Research Roundup: Considering Culture to Reduce Teen Pregnancy in the Latino Community
Teen birth rates are falling in this country, and have been, fairly consistently, for a number of years. But U.S. teens are still getting pregnant and giving birth at rates that are substantially higher than those of other western industrialized nations. And sub-groups of young people continue to get pregnant and become teen parents at rates that are even higher than the national average.
In an analysis of trends in teen births from 1981 to 2006, published in the Journal of Adolescent Health in 2011, researchers at the Centers for Disease Control and Prevention used birth certificate data to break down teen births by the age, race and ethnicity of the mother. They wanted to find out more precisely where the disparities were in order to better target the young people most at risk.
What they found, among other things, was that Hispanic teens have significantly higher birth rates than non-Hispanics in all three of the age ranges they studied – 10-14 year olds, 15-17 year olds and 18-19 year olds. Though the most recent data used for this study is 7 years old, they say that the overall trend clearly points to the need for services that better target Hispanic young people.
Making Services More Relevant to Latinos
But what do effective services for Latinos look like? The Family and Youth Services Bureau, the Office of Adolescent Health and the CDC have funded a number of projects to build that evidence base. But so far, the research is still pretty thin. Social scientists in New York and London recently conducted a review of the existing literature in an effort to pinpoint strategies youth-serving agencies might use to reduce sexual risk behavior in Latino youth.
Their paper, published in the Journal of Clinical Social Work, highlighted three factors that research shows can make a difference for Latinos:
- High quality communication between parents and adolescents
- Relationships between parents and adolescents that are based on mutual warmth, closeness and trust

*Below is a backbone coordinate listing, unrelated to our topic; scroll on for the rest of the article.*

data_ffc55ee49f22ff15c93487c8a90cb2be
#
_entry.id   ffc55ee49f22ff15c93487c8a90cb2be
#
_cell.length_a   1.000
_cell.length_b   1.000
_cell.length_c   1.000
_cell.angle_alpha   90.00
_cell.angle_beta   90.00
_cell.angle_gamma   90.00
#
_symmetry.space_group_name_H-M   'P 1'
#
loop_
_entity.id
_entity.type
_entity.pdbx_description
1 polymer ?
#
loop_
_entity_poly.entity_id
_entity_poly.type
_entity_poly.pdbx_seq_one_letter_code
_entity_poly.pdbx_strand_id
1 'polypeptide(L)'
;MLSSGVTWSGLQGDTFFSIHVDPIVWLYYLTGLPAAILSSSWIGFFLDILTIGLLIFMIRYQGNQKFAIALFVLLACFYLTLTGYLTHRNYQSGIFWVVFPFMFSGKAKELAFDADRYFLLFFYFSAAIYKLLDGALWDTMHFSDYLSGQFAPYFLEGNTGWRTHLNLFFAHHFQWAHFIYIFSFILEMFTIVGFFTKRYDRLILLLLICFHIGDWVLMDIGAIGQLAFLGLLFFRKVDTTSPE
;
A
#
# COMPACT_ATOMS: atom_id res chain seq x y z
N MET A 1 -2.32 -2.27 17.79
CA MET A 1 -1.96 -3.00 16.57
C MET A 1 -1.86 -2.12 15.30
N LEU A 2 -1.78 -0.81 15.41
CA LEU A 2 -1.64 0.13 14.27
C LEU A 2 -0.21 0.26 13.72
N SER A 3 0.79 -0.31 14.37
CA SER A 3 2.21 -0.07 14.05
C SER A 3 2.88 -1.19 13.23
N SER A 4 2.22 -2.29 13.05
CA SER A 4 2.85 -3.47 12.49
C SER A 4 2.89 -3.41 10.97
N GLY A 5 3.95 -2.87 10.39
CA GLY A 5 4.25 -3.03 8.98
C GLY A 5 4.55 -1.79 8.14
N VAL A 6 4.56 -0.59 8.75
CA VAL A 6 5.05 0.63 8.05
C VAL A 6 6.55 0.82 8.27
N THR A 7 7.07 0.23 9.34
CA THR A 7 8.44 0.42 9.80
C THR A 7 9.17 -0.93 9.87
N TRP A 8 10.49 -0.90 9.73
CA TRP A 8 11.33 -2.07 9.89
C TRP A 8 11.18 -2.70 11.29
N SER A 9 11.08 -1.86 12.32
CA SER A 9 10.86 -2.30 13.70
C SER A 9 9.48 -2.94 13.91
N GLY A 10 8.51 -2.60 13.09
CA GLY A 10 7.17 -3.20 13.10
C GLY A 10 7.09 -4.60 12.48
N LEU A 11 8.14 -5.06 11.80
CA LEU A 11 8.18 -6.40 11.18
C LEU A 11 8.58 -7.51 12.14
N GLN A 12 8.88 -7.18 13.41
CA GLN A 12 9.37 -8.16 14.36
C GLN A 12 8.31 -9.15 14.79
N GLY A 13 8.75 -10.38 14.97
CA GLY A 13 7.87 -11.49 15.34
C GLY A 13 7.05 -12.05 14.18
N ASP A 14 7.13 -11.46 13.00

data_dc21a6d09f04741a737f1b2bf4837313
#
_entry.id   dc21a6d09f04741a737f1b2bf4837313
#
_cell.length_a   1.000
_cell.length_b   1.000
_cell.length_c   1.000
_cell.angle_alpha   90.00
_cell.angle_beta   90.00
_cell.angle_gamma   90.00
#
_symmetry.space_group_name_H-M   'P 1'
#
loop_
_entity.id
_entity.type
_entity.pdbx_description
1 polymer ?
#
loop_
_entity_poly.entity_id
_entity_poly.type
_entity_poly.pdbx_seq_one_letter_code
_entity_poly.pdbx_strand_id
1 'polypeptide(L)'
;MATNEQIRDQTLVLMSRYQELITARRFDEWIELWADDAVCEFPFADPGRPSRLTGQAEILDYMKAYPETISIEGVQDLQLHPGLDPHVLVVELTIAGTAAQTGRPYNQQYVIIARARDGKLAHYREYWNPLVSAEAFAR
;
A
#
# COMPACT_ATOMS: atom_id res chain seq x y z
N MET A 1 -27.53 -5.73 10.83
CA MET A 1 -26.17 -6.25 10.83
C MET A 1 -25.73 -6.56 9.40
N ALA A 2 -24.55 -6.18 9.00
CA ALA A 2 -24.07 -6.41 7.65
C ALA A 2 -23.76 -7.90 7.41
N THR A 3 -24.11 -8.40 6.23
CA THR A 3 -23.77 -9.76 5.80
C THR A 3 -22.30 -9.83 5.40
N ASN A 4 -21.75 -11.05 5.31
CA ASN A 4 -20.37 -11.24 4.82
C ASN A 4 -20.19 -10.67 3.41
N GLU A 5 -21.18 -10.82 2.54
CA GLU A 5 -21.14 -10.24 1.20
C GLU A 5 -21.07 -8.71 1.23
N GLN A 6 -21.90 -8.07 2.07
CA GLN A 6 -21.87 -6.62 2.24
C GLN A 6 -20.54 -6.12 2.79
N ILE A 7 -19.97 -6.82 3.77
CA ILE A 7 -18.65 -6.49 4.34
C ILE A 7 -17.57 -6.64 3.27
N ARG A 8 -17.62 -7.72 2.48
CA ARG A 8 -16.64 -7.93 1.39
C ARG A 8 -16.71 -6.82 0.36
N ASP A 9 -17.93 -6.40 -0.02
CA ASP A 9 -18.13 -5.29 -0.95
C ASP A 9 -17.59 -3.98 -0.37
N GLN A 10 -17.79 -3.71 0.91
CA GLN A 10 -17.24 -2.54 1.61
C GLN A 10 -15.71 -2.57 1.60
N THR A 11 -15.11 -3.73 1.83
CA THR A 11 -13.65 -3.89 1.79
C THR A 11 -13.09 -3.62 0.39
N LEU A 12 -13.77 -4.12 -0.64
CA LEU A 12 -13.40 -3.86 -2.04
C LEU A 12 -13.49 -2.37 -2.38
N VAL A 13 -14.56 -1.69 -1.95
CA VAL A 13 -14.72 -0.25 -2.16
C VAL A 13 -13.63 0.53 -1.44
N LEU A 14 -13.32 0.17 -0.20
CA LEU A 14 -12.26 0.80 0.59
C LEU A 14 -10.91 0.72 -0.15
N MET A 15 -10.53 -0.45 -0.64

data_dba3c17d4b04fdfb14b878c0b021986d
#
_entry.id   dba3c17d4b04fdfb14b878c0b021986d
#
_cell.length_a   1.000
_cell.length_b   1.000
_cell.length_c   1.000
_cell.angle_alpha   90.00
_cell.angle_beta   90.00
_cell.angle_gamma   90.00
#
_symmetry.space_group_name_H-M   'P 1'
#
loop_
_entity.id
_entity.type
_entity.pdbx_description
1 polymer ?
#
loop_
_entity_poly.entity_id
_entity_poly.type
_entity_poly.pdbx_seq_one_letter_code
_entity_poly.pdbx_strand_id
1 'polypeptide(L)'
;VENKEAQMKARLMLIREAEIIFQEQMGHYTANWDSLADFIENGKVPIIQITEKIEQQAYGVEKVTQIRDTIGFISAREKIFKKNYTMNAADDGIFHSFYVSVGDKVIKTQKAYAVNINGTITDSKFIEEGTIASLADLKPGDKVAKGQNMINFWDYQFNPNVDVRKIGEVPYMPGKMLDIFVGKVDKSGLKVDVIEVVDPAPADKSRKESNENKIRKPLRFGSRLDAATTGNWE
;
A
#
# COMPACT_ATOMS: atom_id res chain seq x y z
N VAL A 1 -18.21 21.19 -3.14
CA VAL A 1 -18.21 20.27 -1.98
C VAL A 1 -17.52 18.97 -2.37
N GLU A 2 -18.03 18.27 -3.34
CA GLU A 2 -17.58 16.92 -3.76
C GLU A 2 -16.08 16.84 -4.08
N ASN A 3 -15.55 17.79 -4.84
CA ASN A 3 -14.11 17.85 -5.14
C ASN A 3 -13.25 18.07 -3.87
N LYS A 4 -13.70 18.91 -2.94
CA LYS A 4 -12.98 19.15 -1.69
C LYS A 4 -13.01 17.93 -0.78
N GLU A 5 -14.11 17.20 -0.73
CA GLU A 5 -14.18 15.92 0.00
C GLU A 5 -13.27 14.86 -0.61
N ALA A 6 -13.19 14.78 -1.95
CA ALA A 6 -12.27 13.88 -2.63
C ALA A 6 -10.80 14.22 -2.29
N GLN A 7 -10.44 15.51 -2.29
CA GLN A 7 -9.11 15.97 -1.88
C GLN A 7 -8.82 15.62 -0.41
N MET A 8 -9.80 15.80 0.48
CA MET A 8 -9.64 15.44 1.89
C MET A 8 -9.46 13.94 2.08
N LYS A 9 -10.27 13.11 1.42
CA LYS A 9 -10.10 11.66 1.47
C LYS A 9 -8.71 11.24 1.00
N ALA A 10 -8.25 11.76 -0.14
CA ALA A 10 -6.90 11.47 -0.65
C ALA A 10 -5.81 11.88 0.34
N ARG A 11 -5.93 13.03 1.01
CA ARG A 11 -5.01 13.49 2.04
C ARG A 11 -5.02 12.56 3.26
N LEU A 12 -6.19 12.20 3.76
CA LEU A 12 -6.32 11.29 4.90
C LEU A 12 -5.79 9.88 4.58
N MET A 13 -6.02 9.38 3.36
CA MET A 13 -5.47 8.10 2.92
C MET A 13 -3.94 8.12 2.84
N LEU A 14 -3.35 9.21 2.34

- Parental supervision and monitoring that sets high expectations for behavior, monitors behavior, and provides inducements or disciplinary action to encourage behavior
The authors recommend that practitioners help parents incorporate these "protective factors" into their relationships with their children.
Building Interventions for Latino Youth
Some researchers believe that interventions that are built with Latinos in mind from the get-go and with input from Latino families may be more effective. To test that theory, a team of researchers from the University of Arkansas, Fayetteville, worked with Latino families in their rural, southern community to design a teen pregnancy prevention intervention called the Family-Festival Prevention Model. In a paper published in the Journal of Family Social Work, they lay out the theories behind the model and discuss its first implementation.
While using the evidence-based curriculum Choosing the Best, the intervention is built around an all-day festival that includes the families of each of the participants as well as the greater community. The design responded to the community's need for:
- Strategies to engage fathers, who don't typically communicate with children around sexual health
- Involvement of community members, particularly faith leaders and employers at the plants that employ the fathers
- Fun, free activities that families can do in their limited relaxation time
- Ways to express their cultural and immigrant experiences
The event was held in fall 2010, with more than 400 Latino youth and families participating. Results of the study will be published in a subsequent paper.
Read the Articles
“Recent Changes in the Trends of Teen Birth Rates, 1981-2006” (abstract). Journal of Adolescent Health, Vol. 48, No. 3 (March 2011).
“Latino Adolescent Reproductive and Sexual Health Behaviors and Outcomes: Research Informed Guidance for Agency-Based Practitioners” (abstract). Clinical Social Work Journal, Vol. 40, No. 2 (June 2012).
“A Participant-Informed Model for Preventing Teen Pregnancy in a Rural Latino Community” (abstract). Journal of Family Social Work, Vol. 16, No. 1 (2013).